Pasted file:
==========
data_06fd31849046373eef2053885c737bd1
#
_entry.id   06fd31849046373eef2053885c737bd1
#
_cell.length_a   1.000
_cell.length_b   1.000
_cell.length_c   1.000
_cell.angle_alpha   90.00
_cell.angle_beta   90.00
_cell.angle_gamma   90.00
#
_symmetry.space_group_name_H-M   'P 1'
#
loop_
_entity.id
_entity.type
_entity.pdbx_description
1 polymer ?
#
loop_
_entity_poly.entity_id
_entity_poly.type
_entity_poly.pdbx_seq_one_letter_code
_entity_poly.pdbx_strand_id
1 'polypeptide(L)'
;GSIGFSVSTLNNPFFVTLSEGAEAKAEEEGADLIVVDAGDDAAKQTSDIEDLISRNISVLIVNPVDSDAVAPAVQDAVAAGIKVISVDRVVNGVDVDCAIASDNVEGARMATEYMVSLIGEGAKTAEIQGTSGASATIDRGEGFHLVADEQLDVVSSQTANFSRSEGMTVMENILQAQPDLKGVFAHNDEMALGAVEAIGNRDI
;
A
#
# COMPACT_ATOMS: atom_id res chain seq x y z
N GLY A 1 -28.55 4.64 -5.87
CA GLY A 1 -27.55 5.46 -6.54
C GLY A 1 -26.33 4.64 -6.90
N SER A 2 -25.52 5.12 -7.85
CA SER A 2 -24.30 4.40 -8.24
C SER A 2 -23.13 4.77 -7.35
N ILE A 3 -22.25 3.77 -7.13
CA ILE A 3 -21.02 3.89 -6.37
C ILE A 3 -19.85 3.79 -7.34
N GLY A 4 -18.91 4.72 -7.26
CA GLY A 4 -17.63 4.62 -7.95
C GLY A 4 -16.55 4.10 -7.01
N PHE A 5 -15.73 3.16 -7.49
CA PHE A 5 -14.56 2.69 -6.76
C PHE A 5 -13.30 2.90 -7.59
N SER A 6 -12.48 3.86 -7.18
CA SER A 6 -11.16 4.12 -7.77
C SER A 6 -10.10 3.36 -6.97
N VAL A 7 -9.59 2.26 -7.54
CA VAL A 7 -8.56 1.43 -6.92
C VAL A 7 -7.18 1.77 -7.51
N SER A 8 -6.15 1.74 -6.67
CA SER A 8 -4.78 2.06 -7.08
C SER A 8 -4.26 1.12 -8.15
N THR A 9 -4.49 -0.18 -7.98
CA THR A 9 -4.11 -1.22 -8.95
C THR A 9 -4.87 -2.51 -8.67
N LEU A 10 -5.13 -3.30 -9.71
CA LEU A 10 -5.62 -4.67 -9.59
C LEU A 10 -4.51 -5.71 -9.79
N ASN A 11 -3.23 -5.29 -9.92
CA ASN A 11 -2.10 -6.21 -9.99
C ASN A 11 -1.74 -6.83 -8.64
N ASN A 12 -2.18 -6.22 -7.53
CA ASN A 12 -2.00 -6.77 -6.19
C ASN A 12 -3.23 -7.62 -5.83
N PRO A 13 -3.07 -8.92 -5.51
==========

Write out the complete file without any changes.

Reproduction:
data_06fd31849046373eef2053885c737bd1
#
_entry.id   06fd31849046373eef2053885c737bd1
#
_cell.length_a   1.000
_cell.length_b   1.000
_cell.length_c   1.000
_cell.angle_alpha   90.00
_cell.angle_beta   90.00
_cell.angle_gamma   90.00
#
_symmetry.space_group_name_H-M   'P 1'
#
loop_
_entity.id
_entity.type
_entity.pdbx_description
1 polymer ?
#
loop_
_entity_poly.entity_id
_entity_poly.type
_entity_poly.pdbx_seq_one_letter_code
_entity_poly.pdbx_strand_id
1 'polypeptide(L)'
;GSIGFSVSTLNNPFFVTLSEGAEAKAEEEGADLIVVDAGDDAAKQTSDIEDLISRNISVLIVNPVDSDAVAPAVQDAVAAGIKVISVDRVVNGVDVDCAIASDNVEGARMATEYMVSLIGEGAKTAEIQGTSGASATIDRGEGFHLVADEQLDVVSSQTANFSRSEGMTVMENILQAQPDLKGVFAHNDEMALGAVEAIGNRDI
;
A
#
# COMPACT_ATOMS: atom_id res chain seq x y z
N GLY A 1 -28.55 4.64 -5.87
CA GLY A 1 -27.55 5.46 -6.54
C GLY A 1 -26.33 4.64 -6.90
N SER A 2 -25.52 5.12 -7.85
CA SER A 2 -24.30 4.40 -8.24
C SER A 2 -23.13 4.77 -7.35
N ILE A 3 -22.25 3.77 -7.13
CA ILE A 3 -21.02 3.89 -6.37
C ILE A 3 -19.85 3.79 -7.34
N GLY A 4 -18.91 4.72 -7.26
CA GLY A 4 -17.63 4.62 -7.95
C GLY A 4 -16.55 4.10 -7.01
N PHE A 5 -15.73 3.16 -7.49
CA PHE A 5 -14.56 2.69 -6.76
C PHE A 5 -13.30 2.90 -7.59
N SER A 6 -12.48 3.86 -7.18
CA SER A 6 -11.16 4.12 -7.77
C SER A 6 -10.10 3.36 -6.97
N VAL A 7 -9.59 2.26 -7.54
CA VAL A 7 -8.56 1.43 -6.92
C VAL A 7 -7.18 1.77 -7.51
N SER A 8 -6.15 1.74 -6.67
CA SER A 8 -4.78 2.06 -7.08
C SER A 8 -4.26 1.12 -8.15
N THR A 9 -4.49 -0.18 -7.98
CA THR A 9 -4.11 -1.22 -8.95
C THR A 9 -4.87 -2.51 -8.67
N LEU A 10 -5.13 -3.30 -9.71
CA LEU A 10 -5.62 -4.67 -9.59
C LEU A 10 -4.51 -5.71 -9.79
N ASN A 11 -3.23 -5.29 -9.92
CA ASN A 11 -2.10 -6.21 -9.99
C ASN A 11 -1.74 -6.83 -8.64
N ASN A 12 -2.18 -6.22 -7.53
CA ASN A 12 -2.00 -6.77 -6.19
C ASN A 12 -3.23 -7.62 -5.83
N PRO A 13 -3.07 -8.92 -5.51